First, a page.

Welcome to Hyperion Records, an independent British classical label devoted to presenting high-quality recordings of music of all styles and from all periods from the twelfth century to the twenty-first.

Hyperion offers both CDs, and downloads in a number of formats. The site is also available in several languages.

Please use the dropdown buttons to set your preferred options, or use the checkbox to accept the defaults.

Click cover art to view larger version
Track(s) taken from CDJ33051/3

Lied für XXX

First line:
Leicht, wie gaukelnde Sylphiden
composer
July 1827
author of text

Mark Padmore (tenor), Graham Johnson (piano)
Recording details: October 2004
All Saints' Church, East Finchley, London, United Kingdom
Produced by Mark Brown
Engineered by Julian Millard
Release date: October 2005
Total duration: 2 minutes 15 seconds
 
1

Reviews

'This enterprising, often revelatory set should intrigue and delight anyone interested in the development of the Lied' (Gramophone)

'Since making music with friends was Schubert's whole raison d'etre, this 3-CD box is an inspired idea … Led by the soprano Susan Gritton, the performances are pure A-list' (The Independent)

'Anyone who loves lieder will find here a rich, diverse, and delightful offering. There isn't a bad song among the 81 songs by 40 composers who wrote during Schubert's lifetime, and there's a lot of fine music here by well-known and also practically unknown composers and poets. The singing is consistently excellent… Anyone interested in this genre wll find here a broad-ranging and generous collection' (American Record Guide)

'If 81 songs are too many to mention individually, sufficient variety exists and enough songs are receiving a first recording for this set to be indispensable for anyone interested in the genre' (International Record Review)

'Graham Johnson once again demonstrates that he has few peers today in his combined function as scholar-musician' (Fanfare, USA)
How different were Schumann’s first reactions to Schubert’s music from Mendelssohn’s! Also in 1827, and with the same piece, Erlkönig, performed by a tenor from Dresden, Schumann found another idol to join his beloved author Jean Paul in his discoveries of the year. Also on the programme was a song in G flat major, according to the critic—either Wandrers Nachtlied I, D224, or Nähe des Geliebten, D162. From then on, Schumann made every effort to hear every Schubert work he could—he was particularly enraptured by the piano duets. As a music critic he would constantly compare Schubert to Beethoven, and there is no doubt of the enormous role Schumann played in the broadening of Schubert’s fame. As recognition of this, in 1838 the publisher Diabelli dedicated to him the posthumous publication of Schubert’s last three piano sonatas. His active interest in Schubert rather waned in later years. One would like to think that it was his destiny to unite the strands of Schubert’s legacy with Mendelssohn’s and, from his central geographical position in Leipzig, create a synthesis of what both Vienna and Berlin offered the modern song-composer. In fact, apart from the initial coup de foudre of Erlkönig, there is surprisingly little detailed critical reaction on Schumann’s part to the flood of Schubert’s lieder that was posthumously published between 1830 and 1850; his main engagement was with the composer’s larger works for piano (or piano duet), the chamber music and the symphonies. Johannes Brahms, as yet unborn when Schubert died, was the first great song-composer (if we do not place Liszt in this category) to have a thorough knowledge of Schubert’s lieder.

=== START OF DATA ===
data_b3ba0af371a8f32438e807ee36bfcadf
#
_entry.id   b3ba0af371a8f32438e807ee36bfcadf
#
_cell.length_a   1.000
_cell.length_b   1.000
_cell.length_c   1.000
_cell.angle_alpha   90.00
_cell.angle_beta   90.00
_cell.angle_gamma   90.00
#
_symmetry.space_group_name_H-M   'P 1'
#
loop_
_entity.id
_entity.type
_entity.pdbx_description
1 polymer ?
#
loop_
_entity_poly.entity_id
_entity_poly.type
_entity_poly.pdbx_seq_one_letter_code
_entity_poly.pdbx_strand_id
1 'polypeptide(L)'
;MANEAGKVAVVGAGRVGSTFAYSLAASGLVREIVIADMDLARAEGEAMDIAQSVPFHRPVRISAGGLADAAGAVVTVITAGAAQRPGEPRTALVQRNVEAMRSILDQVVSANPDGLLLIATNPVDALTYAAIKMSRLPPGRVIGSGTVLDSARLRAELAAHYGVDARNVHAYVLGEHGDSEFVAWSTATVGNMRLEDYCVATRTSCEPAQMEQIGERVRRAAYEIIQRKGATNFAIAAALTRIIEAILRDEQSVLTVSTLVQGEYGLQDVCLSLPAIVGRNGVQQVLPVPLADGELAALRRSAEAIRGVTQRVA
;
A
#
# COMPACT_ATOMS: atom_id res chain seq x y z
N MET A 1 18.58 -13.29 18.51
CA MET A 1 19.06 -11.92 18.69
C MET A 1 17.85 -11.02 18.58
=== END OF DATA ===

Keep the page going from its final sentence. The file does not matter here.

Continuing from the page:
Schumann seems to have rather underestimated the whole genre of song until his own lieder epiphany rather later in his life (from 1840). Nevertheless he did write songs of his own in his teenage years, and during Schubert’s lifetime—four in 1827, and four in 1828. Six of these were collected for publication in the 1930s (Sechs frühe Lieder, WoO121, recorded on volume 8 of The Hyperion Schumann Edition, CDJ33108); Lied für XXX (first published in 1984) is one of the two ‘missing’ songs (Verwandlung with a text by Schubert’s poet Schulze remains unpublished). The poem (by Schumann himself) suggests he was more interested in playing the field than dedicating lyrics to a particular sweetheart. The music, a waltz written in an impossible vocal tessitura (transposed here a tone down from the original), was composed in July 1827, almost certainly for the singer Agnes Carus by whom the youthful Schumann was enchanted. She was a married woman, however, and the composer had thirteen more years to wait for his Clara.

from notes by Graham Johnson © 2006

Other albums featuring this work

Schubert: The Complete Songs
CDS44201/4040CDs Boxed set + book (at a special price)
Schumann: The Complete Songs
CDS44441/5010CDs Boxed set (at a special price)
Search

There are no matching records. Please try again.